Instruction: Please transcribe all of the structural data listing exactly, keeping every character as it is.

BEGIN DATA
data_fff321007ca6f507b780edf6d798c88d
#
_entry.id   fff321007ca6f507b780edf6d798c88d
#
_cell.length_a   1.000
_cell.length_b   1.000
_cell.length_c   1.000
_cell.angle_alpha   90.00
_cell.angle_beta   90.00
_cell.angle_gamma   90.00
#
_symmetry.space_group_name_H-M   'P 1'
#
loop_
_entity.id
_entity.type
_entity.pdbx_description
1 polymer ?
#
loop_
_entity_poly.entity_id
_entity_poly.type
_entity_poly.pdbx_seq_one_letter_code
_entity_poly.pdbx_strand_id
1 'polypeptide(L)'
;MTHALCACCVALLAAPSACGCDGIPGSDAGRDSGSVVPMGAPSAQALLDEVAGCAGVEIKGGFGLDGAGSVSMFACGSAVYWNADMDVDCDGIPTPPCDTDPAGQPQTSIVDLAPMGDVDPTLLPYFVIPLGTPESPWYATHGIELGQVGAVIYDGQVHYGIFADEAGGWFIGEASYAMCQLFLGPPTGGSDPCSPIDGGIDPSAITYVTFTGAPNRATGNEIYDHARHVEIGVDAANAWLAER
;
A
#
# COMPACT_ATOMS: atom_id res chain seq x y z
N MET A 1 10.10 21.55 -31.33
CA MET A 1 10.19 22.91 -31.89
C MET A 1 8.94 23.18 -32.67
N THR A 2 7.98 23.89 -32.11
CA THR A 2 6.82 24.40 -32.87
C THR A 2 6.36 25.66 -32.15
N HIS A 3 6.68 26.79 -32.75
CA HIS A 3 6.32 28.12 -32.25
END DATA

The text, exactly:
data_fff321007ca6f507b780edf6d798c88d
#
_entry.id   fff321007ca6f507b780edf6d798c88d
#
_cell.length_a   1.000
_cell.length_b   1.000
_cell.length_c   1.000
_cell.angle_alpha   90.00
_cell.angle_beta   90.00
_cell.angle_gamma   90.00
#
_symmetry.space_group_name_H-M   'P 1'
#
loop_
_entity.id
_entity.type
_entity.pdbx_description
1 polymer ?
#
loop_
_entity_poly.entity_id
_entity_poly.type
_entity_poly.pdbx_seq_one_letter_code
_entity_poly.pdbx_strand_id
1 'polypeptide(L)'
;MTHALCACCVALLAAPSACGCDGIPGSDAGRDSGSVVPMGAPSAQALLDEVAGCAGVEIKGGFGLDGAGSVSMFACGSAVYWNADMDVDCDGIPTPPCDTDPAGQPQTSIVDLAPMGDVDPTLLPYFVIPLGTPESPWYATHGIELGQVGAVIYDGQVHYGIFADEAGGWFIGEASYAMCQLFLGPPTGGSDPCSPIDGGIDPSAITYVTFTGAPNRATGNEIYDHARHVEIGVDAANAWLAER
;
A
#
# COMPACT_ATOMS: atom_id res chain seq x y z
N MET A 1 10.10 21.55 -31.33
CA MET A 1 10.19 22.91 -31.89
C MET A 1 8.94 23.18 -32.67
N THR A 2 7.98 23.89 -32.11
CA THR A 2 6.82 24.40 -32.87
C THR A 2 6.36 25.66 -32.15
N HIS A 3 6.68 26.79 -32.75
CA HIS A 3 6.32 28.12 -32.25